Monday, July 30, 2007
Thursday, July 5, 2007
I believe it's a good idea to learn at least one new programming language a year. If nothing else, it keeps me from getting bored. You might think I'd choose Ruby, as that's pretty hot right now (in certain circles). And in truth I'm interested. I've even read some of The Pickaxe Book. But the language I've decided to devote my time to is Common Lisp.
There are a number of reasons for this. I won't go into all of them, but here are a few:
- I've been meaning to really learn a Lisp for a long time. Probably since I took SICP as a freshman. (One of the more intimidating moments of my life: having Hal Abelson as a student in a class I taught. Really nice guy, fortunately.)
- I do a lot of work where I turn set-based data (from a database) into hierarchical data (XML). A language based on lists and conses seems worth investigating.
- Lisp has a pretty interesting reputation as "the most powerful and elegant programming language". That's quite a claim, and begs to be investigated.
- Every new feature that C# has sprouted has been available in Lisp for decades.
- I read this and was intrigued.
Of course, I'm going to continue to do my paying work in C#, if for no other reason than that no one in their right mind would pay me to write production Lisp code right now. But starting now, I'm going to make an effort to write all the code that I can in Lisp.
If you're interested in getting started yourself, it's as easy as going to download an implementation. I'm using CLISP, as it's free and seems to be pretty mature and broadly supported.
Should be an interesting ride!
Monday, July 2, 2007
It may seem odd to see the title of this post, seeing as it immediately follows one entitled "The MTPS Content Service - A SOAP Success Story". But it was always my intention to write these two back-to-back, because my experience writing the MTPS service was a major part of my most recent revelation: SOAP is no longer my default choice for writing web services.
You've seen some of this story already. I said I've been thinking like Tim for a while now. That thinking has really solidified for me over the last few weeks, to the point where I'm ready to essentially walk away from ASMX/WCF/SOAP in all but a few edge cases.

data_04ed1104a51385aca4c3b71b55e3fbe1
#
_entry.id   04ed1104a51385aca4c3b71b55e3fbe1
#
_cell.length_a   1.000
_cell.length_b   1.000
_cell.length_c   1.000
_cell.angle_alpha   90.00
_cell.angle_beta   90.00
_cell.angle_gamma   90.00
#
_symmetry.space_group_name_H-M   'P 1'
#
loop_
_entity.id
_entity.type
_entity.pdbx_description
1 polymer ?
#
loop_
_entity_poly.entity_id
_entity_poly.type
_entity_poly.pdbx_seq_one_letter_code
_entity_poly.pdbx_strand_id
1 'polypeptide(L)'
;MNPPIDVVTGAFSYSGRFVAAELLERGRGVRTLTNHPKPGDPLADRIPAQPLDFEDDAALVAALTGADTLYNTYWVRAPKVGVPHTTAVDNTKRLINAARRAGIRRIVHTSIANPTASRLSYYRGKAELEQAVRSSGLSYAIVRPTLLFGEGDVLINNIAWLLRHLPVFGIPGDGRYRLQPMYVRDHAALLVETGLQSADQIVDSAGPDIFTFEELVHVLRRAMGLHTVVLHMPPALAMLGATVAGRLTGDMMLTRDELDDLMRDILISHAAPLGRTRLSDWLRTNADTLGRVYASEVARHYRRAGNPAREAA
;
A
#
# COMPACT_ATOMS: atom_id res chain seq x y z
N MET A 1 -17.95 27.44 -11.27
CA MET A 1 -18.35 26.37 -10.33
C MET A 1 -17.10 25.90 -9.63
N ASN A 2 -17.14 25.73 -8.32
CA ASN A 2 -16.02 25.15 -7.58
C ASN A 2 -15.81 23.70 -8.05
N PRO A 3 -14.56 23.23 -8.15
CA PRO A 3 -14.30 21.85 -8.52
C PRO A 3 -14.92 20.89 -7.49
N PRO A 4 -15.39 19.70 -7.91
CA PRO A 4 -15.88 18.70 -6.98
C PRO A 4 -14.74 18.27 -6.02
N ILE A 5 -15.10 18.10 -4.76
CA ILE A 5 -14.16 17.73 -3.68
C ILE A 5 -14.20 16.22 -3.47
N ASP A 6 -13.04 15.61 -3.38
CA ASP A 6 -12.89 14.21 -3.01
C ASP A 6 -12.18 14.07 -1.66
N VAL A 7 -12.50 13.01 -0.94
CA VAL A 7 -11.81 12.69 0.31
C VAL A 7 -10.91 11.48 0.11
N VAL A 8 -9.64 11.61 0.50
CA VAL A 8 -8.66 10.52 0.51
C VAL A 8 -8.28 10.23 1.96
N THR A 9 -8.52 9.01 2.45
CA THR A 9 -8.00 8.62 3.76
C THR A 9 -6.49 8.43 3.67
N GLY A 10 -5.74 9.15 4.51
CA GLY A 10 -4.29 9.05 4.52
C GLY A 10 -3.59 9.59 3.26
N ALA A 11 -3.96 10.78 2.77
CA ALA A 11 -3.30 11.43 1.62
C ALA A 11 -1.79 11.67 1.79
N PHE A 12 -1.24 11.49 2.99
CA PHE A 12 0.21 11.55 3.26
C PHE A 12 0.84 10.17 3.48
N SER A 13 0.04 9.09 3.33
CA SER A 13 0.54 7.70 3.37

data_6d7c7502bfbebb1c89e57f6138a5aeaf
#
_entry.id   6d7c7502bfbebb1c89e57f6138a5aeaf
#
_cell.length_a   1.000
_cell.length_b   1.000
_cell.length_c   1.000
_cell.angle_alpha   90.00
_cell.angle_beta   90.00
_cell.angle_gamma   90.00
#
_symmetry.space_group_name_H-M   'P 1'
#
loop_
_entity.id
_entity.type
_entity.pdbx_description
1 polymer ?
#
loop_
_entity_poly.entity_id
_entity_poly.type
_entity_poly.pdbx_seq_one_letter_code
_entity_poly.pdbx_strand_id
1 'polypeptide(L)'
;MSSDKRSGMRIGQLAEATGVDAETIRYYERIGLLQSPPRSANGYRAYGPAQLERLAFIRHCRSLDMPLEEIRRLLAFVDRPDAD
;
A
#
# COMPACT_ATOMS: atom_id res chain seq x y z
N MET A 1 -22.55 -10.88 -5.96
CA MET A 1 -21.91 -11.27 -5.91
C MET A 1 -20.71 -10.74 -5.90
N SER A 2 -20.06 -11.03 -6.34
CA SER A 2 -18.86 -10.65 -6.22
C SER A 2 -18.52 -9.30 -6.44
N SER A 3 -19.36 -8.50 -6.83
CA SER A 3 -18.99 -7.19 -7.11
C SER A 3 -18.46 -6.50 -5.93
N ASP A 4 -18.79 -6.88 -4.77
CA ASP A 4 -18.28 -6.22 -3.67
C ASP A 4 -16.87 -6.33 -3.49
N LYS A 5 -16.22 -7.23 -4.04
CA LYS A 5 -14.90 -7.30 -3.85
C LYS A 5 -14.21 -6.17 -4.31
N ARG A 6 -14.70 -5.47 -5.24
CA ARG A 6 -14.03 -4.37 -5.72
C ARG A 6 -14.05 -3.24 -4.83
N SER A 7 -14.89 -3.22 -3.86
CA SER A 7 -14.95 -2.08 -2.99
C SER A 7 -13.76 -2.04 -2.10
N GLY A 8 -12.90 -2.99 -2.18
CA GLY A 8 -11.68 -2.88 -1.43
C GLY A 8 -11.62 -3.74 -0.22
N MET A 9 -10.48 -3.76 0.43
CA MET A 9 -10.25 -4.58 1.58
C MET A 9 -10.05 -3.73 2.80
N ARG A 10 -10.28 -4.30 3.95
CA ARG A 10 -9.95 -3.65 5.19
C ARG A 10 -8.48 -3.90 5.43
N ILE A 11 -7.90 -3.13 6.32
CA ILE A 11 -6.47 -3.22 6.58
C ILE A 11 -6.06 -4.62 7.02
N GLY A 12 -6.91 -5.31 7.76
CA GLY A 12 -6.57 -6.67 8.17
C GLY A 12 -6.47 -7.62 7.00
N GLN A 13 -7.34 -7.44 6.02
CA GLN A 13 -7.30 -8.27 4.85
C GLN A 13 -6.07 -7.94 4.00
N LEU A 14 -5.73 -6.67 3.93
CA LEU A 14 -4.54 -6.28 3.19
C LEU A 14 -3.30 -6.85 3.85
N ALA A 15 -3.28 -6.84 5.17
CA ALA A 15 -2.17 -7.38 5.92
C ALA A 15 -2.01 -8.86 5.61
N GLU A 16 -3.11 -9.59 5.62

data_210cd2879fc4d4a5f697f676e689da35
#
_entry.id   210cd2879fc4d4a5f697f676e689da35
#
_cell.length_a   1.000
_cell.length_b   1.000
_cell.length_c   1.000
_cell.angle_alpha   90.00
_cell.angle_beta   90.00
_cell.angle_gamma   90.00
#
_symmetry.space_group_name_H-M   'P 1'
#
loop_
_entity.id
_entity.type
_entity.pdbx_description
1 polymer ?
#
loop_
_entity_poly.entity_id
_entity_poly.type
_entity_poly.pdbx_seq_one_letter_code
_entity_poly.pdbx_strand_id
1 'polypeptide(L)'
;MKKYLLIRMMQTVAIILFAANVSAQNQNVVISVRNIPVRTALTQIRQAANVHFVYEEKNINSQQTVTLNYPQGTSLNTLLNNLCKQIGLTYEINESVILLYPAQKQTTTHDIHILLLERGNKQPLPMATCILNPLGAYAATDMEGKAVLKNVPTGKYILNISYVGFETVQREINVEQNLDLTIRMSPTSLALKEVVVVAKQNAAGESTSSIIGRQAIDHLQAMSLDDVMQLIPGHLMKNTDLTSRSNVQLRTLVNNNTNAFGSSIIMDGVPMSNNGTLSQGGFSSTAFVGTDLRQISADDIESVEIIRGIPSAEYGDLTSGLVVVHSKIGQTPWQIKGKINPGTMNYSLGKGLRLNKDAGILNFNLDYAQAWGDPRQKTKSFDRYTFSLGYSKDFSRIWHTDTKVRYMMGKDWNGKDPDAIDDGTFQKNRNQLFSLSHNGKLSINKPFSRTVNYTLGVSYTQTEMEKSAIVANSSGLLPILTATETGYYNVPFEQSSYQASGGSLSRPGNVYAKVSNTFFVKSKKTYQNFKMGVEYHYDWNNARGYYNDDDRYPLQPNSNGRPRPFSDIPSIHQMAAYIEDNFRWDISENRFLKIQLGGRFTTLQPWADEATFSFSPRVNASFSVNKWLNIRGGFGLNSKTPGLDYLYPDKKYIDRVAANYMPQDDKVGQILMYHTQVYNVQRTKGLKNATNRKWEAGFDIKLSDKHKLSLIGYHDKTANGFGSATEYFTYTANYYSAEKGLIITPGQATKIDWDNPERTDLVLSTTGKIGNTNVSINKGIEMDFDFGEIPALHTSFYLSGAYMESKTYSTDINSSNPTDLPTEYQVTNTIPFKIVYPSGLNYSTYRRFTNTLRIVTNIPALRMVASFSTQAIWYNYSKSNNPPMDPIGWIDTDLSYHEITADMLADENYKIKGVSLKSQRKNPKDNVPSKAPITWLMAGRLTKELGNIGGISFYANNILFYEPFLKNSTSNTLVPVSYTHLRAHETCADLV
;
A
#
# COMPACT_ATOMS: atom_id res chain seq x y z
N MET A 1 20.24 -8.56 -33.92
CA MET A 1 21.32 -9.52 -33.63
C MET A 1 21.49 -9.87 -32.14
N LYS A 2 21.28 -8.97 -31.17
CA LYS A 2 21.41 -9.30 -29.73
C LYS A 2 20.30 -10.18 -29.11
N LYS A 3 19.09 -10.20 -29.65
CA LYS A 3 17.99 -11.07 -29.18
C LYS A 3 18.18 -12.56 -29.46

There have been three main ingredients in this solidification of my "conversion". First, I managed to finish RESTful Web Services, by Sam Ruby and Leonard Richardson. This is a first-rate book. It is going on my shelf right next to Transactional COM+ as a "must read". Not that I necessarily agree with everything in it - in particular I'm not sure that PUT and DELETE are appropriate choices for most web services - but the way it helped me think about URL structure in particular puts it on the "must read" list for me.
The second ingredient was a series of conversations I had with John Elliot, one of the better-known posters on the Win Tech Off Topic list. He's been telling me for years about his ideas about web services, so I took the time to correspond with him to get clarification, and it really resonated. In a nutshell, his position is that web services should be accessible via a web browser, an idea I really like. This implies a read/execute bifurcation along GET/POST, metadata via HTML Forms, and XHTML as a the primary payload. Tasty. (Apologies to John if I've misstated or over-simplified his position.)
The final (and key) ingredient was the realization that SOAP is the COM+ of the modern era. I did a lot of COM+ back in the day, even going so far as to teach classes about it and to write an MSDN article on it. So for some value of "expert", I was an expert on the technology. And yet, my main piece of advice to clients these days is: don't use it unless you have to.
Note that I'm not saying that either SOAP technologies or COM+ don't work. They do. If your problem fits the solution (e.g. multi-object transactions in COM+, single-URL RPC interfaces in SOAP, for example), then go ahead. It's just that I get enough benefits and avoid enough overhead from doing it at the lower (and simpler) level in each case that it's not my default choice any more.
It's also interesting to note that in both cases it was Microsoft - the vendor with a vested interest in me adopting the technology in question - that was the primary source of the information that led me to go down the SOAP/COM+ path. I'm not questioning anyone's integrity - it's just the nature of information that of course the COM+ message was going to be "use it for everything". And similarly SOAP. The failure to analyze whether the technology in question was the most appropriate for my problems was, of course, entirely mine. But hey, like Tim always says, "I reserve the right to get smarter." :)
If this seems like a repeat of things I've said already, well, I apologize. But I just had to share - the realization of the parallels between my personal journey with COM+ and my personal journey with SOAP just struck a real chord with me. Your mileage may vary.